Drug War -- Police vs. Students

This week, an hour-long lockdown of a West Virginia high school, involving 7 dogs and 21 police from eight different departments, yields one marijuana possession citation; for the first time in 35 years, Massachusetts allocates more funds for prisons than schools; and a group of police from Pennsylvania successfully argue to have their random drug test results thrown out.

November 21 -- West Virginia's Parkersburg News reports: An impromptu lockdown at Parkersburg High School resulted in one drug citation and kept students and teachers locked in their rooms for about an hour Thursday afternoon.

Parkersburg High administrators accompanied seven police dogs and 21 officers as they swept about a quarter of the classrooms at the school and a student parking lot. Teachers were told to lock classroom doors and keep students in their classes until told otherwise.

"It is tough when you lock a school down," said Principal Ralph Board.

"We thought it was important to send a message to students and the community that we are trying to have the safest environment possible here."

The dogs alerted to five backpacks and two vehicles, said Board, though a later search found no drugs in the book bags or in one of the vehicles.

Detective Greg Collins, spokesman for the Parkersburg Police Department, said a search of a second vehicle resulted in one adult citation for possession of less than 15 grams of marijuana.

Parents were notified if their child was among those whose possessions were tagged by the dogs, Board said. At least one parent arrived at the school to give police permission to search a student's car. The search found nothing.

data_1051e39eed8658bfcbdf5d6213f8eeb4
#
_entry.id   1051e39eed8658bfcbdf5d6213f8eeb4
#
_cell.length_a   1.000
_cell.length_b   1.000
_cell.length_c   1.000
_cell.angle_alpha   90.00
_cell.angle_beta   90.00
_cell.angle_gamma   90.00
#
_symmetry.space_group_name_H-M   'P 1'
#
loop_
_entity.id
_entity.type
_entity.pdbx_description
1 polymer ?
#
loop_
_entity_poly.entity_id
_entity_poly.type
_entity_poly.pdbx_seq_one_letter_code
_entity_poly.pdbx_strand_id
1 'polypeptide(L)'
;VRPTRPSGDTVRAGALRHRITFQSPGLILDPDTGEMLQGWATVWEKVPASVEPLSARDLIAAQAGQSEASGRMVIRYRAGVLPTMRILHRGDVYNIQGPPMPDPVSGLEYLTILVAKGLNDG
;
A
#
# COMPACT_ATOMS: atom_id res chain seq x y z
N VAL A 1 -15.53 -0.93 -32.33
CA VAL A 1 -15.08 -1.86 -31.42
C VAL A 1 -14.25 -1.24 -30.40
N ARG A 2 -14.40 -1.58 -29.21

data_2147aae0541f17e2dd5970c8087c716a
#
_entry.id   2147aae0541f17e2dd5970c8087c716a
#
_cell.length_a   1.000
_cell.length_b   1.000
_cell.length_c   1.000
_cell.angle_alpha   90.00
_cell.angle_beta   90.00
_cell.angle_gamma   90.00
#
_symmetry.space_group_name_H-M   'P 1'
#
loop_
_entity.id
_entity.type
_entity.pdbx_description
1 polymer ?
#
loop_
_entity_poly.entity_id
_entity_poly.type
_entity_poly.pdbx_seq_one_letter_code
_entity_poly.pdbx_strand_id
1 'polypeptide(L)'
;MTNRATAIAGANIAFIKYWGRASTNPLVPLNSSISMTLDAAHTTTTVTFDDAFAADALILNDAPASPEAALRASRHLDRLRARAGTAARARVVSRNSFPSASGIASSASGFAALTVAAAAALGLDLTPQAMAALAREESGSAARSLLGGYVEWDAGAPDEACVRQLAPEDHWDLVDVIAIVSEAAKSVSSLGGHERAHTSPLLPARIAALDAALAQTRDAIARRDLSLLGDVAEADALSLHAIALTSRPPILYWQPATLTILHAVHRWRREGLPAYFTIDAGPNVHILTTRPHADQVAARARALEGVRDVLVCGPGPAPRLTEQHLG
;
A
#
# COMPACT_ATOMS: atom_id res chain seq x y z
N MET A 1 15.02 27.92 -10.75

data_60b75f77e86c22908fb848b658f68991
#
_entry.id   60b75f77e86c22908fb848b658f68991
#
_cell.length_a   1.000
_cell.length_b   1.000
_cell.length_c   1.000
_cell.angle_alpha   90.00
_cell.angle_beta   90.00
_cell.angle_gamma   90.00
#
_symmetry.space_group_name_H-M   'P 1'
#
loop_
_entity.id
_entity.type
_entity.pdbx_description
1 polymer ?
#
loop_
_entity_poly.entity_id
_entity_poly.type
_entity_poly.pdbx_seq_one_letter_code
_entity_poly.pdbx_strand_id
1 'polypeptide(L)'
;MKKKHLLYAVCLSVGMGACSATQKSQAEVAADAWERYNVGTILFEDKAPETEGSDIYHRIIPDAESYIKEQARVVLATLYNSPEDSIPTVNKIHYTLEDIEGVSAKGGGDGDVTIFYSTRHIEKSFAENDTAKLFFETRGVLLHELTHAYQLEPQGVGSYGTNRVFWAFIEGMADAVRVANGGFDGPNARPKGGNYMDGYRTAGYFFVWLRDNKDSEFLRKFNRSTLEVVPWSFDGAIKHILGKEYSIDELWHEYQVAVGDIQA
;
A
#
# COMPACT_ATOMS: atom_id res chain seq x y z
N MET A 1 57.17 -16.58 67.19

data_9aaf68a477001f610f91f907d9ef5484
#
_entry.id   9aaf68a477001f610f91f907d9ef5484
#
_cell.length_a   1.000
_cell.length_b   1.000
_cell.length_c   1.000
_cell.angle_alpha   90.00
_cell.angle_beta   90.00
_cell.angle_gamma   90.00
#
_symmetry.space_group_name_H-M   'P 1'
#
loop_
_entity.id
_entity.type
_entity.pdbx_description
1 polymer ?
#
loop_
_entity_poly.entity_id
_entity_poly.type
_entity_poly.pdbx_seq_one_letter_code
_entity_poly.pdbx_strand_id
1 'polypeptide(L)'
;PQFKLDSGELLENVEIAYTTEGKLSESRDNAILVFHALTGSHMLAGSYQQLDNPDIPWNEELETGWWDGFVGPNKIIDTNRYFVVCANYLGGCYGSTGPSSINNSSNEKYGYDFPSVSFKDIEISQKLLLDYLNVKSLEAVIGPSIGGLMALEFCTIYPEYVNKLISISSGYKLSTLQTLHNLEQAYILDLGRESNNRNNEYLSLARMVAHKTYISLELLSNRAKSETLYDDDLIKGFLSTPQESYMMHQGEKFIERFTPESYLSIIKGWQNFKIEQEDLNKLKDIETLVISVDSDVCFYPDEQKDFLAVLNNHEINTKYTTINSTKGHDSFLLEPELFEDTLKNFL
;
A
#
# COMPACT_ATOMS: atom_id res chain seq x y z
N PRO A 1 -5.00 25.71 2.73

Board said the school-wide lockdown was a precautionary measure to protect students while the police dogs were being led through rooms and hallways.

The sweep was not prompted by any previous incident, he said.

The police dogs and their handlers came from Athens County, Ohio, Belpre Police Department, Marietta Police Department, Vienna Police Department, Meigs County, Ohio, and the Parkersburg Police Department. The Parkersburg S.W.A.T. team, Detective Bureau, Evidence Technician and Tactical Patrol Unit helped with the sweep.

November 25 -- The Boston Globe reports: For the first time in at least 35 years, Massachusetts is spending more on prisons and jails than on public higher education, according to a report released yesterday.

This year's state budget included $816 million in appropriations for campuses and student financial aid, and $830 million for prisons and jails, said the report from the Massachusetts Taxpayers Foundation.

November 27 -- Pennsylvania's Press Enterprise reports: The borough has thrown out the results of the recent drug tests of Berwick police officers and has agreed not to make the findings public, officials say.

Thirteen police officers here were surprised Nov. 17 when they were told to go to Berwick Hospital for drug tests. Only a few members of council knew about the tests, which were authorized by Borough Manager Molly Sprung. Borough Council President Lucille Whitmire said the borough had "probable cause" and the legal right to do the testing.

The police officers complied, but they argued that the tests were not properly conducted. Drug tests are not mentioned in their contract, and the tests were not random, said Officer Holden Sprung, union representative. On Nov.18, the police officers filed a grievance against the borough, asking for the results to be thrown out.

Sprung, the borough manager, said Wednesday that the borough agreed to void the results. The borough and the police department are now working to create a drug-testing policy to allow tests in the future, she said.

Send tips and comments to Kevin Nelson drugwarbriefs@yahoo.com.


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